Wish You Were Here: SXSW Day 6

It's all about the music now. The pros talk song-plugging for film trailers, online strategies for artsits, and Diddy hands down some words of wisdom. 

Interactive attendees went home and music lovers flooded in as the SXSW music portion ramped up. In a room packed with artists struggling to break out, a panel of music supervisors and directors gave a crash course in getting your work into film trailers. Unlike film scores and soundtracks, which are typically only heard by those viewing the movie, trailer music is seen by a much broader audience and not only has to have wide appeal, but also capture the essence of the film, the panel said. Covers and remixes are particularly hot in trailer music right now, but so are pop tunes and big orchestral cues.

If you have a song that builds and builds and builds and the production gets really full, that is the kind of music that we’re going to use,” said Natalie Baartz, a music director at Ignition Creative who has overseen music in campaigns for films like The Hobbit and Lone Survivor.

Thin” music that doesn’t have enough build is out, as are songs that have low production value. If you’re trying to get your work into a trailer—and all aspiring musicians really should—your best bet is to sign on with a third-party company who regularly works with trailer houses. Always avoid firms that charge musicians for their work.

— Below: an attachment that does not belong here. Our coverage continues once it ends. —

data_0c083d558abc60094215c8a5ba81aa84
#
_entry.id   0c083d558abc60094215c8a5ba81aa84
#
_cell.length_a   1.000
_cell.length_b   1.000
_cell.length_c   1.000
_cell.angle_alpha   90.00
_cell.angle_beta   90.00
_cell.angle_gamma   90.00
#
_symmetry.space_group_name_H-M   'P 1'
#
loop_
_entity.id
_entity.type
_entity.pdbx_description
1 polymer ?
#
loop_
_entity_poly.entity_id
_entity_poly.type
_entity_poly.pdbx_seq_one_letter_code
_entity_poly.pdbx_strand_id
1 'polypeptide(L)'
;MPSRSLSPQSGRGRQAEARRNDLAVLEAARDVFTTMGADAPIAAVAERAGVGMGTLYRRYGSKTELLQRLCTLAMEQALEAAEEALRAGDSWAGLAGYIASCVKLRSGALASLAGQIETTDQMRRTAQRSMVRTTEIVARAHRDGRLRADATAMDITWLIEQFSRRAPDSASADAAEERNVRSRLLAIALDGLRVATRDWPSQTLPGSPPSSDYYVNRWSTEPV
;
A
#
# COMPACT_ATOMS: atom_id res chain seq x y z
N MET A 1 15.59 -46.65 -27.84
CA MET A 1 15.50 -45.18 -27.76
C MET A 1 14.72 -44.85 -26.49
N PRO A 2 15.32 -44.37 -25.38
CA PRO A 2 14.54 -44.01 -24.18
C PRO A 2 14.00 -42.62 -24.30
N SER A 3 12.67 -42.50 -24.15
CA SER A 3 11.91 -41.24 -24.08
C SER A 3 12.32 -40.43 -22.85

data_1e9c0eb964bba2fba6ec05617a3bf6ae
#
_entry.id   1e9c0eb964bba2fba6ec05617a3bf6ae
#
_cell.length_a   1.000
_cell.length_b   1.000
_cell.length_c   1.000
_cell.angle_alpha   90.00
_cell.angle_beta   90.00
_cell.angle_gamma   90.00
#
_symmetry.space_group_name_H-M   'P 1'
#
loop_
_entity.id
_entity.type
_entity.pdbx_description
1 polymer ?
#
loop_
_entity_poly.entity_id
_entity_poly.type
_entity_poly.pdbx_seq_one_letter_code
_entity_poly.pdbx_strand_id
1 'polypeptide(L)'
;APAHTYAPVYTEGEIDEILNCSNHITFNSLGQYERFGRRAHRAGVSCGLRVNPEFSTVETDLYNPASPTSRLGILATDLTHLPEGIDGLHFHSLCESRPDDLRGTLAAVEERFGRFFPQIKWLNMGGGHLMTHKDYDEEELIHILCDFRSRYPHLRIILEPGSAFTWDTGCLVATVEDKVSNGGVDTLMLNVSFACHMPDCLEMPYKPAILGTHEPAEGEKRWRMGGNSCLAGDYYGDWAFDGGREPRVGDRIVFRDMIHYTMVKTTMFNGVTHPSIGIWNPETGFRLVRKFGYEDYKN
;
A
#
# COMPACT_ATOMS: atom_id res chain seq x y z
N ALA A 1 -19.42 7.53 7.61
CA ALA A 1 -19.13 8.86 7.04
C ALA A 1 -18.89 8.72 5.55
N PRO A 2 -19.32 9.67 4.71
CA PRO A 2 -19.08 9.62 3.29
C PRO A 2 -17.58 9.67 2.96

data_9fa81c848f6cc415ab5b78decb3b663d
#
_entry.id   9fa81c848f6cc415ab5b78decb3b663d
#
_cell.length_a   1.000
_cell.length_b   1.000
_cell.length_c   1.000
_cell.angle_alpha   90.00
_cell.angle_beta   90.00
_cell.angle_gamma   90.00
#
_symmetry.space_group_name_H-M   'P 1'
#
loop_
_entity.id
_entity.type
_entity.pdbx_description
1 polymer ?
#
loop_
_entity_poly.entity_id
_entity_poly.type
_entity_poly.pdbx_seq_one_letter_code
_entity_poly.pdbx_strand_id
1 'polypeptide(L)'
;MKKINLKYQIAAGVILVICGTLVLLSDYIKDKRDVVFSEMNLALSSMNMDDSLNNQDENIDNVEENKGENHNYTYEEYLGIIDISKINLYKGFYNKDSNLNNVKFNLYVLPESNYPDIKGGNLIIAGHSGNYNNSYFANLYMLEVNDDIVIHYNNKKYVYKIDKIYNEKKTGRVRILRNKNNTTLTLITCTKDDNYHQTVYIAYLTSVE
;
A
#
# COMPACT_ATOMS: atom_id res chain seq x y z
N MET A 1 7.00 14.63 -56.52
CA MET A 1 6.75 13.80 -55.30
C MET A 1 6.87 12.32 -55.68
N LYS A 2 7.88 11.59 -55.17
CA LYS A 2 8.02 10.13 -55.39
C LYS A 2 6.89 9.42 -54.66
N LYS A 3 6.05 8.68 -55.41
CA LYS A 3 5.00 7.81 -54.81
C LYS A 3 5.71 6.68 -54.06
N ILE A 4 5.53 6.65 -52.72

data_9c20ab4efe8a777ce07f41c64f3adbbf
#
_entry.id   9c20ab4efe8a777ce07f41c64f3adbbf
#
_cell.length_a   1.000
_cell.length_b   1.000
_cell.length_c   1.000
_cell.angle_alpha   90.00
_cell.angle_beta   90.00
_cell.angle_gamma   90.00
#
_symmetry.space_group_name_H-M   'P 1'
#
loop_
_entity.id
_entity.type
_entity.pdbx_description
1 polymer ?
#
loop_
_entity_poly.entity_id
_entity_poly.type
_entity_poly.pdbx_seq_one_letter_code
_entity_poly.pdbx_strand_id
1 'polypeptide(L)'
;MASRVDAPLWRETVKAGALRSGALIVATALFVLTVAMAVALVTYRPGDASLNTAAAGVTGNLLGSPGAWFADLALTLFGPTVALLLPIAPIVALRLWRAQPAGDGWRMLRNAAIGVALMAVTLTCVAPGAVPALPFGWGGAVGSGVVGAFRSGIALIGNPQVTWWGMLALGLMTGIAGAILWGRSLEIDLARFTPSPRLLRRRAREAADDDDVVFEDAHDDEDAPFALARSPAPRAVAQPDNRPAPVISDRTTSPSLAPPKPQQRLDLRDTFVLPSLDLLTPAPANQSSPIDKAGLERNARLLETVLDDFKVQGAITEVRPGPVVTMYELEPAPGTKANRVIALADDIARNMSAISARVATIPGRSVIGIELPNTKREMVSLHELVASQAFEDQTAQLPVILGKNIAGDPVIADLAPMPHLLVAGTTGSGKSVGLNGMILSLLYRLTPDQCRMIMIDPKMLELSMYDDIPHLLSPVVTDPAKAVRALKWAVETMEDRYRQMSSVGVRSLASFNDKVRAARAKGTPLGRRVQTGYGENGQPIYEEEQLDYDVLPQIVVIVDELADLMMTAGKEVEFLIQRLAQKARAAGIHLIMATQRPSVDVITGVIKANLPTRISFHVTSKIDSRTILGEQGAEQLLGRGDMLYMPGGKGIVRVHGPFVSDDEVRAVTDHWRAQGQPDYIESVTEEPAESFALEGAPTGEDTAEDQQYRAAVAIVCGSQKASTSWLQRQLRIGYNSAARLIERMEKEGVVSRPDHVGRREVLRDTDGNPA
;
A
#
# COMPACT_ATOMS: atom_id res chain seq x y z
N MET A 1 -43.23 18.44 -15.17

If things are pitched to us from those sources, we tend to ignore them,” said Angel Mendoza, music supervisor at AV Squad.

A list of reputable sound and music firms is available at GoldenTrailer.com.

The real (and for some, unexpected) highlight of the day was a fireside chat between Forbes editor Zack Greenburg and rapper and entrepreneur Sean “Diddy” Combs. Promoting his new-ish music channel, Revolt TV, the hip-hop star brought his trademark confidence, proclaiming that Revolt will reach 1 billion devices in the next few years, as well as strong words of encouragement for audience members. When Greenburg stated that everyone couldn’t have a fashion label or their own vodka, Combs was quick to jump in.

That’s a thing that people put in people’s heads … that I am doing something that’s special,” Combs said. “I think I’m doing a good job, but what I’m doing you could do to, you just have to work as hard as me and believe as hard as I believe.”

Artists also have to take initiative and can’t be afraid of the pain that comes with that struggle.

There has to be a starting point when you make that decision from, ‘Yo, I’m young and it’s all good and I don’t know what I want to do’ [to] ‘I’m going to do even though it’s going to be painful and it’s going to be scary and it’s going to hurt,” he said, adding later, “Don’t wait till you’re like 35 to do it. For real. Don’t wait. You’ll be mad at yourself.”

Combs also said that it’s harder for an artist now than it was when he was coming up, which is perhaps why he was so gracious with offering to hear projects from audience members. He even granted one woman an in-person lunch back in Los Angeles.